Unemployment in Canada hits record low, supporting higher interest rates
Canada’s job market is now beyond hot and has started to overheat. Statistics Canada (Stat Can) reported that March hit a new record low for the unemployment rate. Such tight labor markets are considered overheated and contribute to even higher inflation. Experts see this reinforcing the need for higher interest rates, even endorsing a more aggressive rate hike schedule.
The unemployment rate in Canada has never been so low
Canada’s unemployment rate hit a record low last month. The rate fell to 5.3% in March, down 0.2 points from the previous month. Unemployment returned to pre-2020 levels in October. The agency says it is the lowest record on record, dating back to the 1970s.
The adjusted unemployment rate is the share of people who want a job but have not looked for one. The agency said that rate fell to 7.2% in March, falling below pre-pandemic levels for the first time. Not quite a record, but low enough that this monetary environment may be too easy.
Unemployment in Canada will create more inflationary pressure
The record unemployment rate is quickly becoming another challenge for inflation. “Given the strong competition, companies are looking to increase wages at an unprecedented rate to attract/retain talent…” said Matthieu Arseneau, Deputy Chief Economist at the National Bank of Canada.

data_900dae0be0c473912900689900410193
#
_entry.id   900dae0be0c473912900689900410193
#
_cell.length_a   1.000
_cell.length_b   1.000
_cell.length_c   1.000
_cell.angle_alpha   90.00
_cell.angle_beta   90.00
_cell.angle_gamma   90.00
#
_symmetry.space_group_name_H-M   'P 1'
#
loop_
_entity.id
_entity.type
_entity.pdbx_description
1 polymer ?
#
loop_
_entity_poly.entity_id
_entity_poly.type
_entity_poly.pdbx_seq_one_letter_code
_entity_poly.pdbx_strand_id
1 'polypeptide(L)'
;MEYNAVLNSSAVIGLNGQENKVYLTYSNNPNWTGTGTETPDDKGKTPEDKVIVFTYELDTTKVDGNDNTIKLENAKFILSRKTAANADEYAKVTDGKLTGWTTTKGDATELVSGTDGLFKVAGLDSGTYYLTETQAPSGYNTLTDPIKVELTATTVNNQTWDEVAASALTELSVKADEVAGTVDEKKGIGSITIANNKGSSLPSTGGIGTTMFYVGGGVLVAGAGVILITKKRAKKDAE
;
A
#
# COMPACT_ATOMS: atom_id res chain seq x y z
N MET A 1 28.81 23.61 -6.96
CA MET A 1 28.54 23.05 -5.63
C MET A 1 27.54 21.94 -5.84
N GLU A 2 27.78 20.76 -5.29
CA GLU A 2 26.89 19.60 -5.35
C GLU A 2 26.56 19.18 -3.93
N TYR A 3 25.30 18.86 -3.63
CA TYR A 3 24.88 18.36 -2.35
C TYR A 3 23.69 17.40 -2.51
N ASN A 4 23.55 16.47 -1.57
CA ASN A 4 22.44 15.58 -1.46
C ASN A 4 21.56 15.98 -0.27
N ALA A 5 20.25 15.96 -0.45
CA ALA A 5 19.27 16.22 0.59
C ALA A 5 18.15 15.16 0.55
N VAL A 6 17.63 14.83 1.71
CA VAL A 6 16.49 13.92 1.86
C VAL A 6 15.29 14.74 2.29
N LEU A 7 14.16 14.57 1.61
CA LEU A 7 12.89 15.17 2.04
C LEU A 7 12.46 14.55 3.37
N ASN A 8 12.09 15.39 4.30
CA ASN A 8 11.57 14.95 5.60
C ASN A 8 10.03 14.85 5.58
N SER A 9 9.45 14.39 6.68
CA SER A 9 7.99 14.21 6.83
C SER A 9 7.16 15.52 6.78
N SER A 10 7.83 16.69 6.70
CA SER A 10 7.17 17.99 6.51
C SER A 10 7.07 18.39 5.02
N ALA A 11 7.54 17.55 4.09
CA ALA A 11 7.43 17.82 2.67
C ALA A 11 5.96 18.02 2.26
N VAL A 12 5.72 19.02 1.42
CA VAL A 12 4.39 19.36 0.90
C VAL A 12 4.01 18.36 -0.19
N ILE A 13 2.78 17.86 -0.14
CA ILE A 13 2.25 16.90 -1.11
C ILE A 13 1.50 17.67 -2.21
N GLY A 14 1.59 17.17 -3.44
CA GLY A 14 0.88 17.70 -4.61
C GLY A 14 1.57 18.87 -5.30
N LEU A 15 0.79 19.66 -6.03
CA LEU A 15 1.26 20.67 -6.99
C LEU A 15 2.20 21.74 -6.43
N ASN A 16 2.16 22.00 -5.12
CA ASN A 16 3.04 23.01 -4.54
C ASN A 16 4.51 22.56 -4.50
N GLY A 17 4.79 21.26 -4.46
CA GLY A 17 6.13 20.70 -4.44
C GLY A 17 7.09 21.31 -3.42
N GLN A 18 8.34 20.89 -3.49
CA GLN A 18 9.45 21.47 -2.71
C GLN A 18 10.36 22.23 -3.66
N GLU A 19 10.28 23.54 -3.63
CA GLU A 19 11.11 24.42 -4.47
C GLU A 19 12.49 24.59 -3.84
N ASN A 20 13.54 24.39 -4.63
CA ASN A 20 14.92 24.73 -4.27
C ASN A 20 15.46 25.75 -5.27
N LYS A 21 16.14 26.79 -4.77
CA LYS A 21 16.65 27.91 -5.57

Referring to the Bank of Canada’s Business Outlook Survey, he adds: “This is a situation that the central bank must deal with, as such an environment could compromise the ability to achieve its objective of long-term inflation.
Arseneau argues that this environment was suited for a crisis, but did not change much as the economy improved. With unemployment so tight, it causes unproductive wages to grow. This will make fighting inflation a bigger challenge. He sees the central bank raising interest rates by 50 basis points next week in an attempt to rein in some of that excess.
A tight labor market will support more aggressive rate hikes
The National Bank is not the only one to note that the labor market is too tight. Royce Mendes, head of macro strategy at Desjardins, expressed a similar sentiment and expects the Bank of Canada to react strongly to the data.
“The labor market now appears to be on the verge of overheating, which would create unwanted inflationary pressures,” Mendes said.
Adding: “As a result, expect aggressive action from the Bank of Canada next week to bring the economy back into balance. Central bankers will likely not only raise the policy rate target by 50 basis points, but they will also launch a program to reduce their bond holdings.
The program to reduce bond holdings is called quantitative tightening, and it is the opposite of the program that has helped drive up house prices.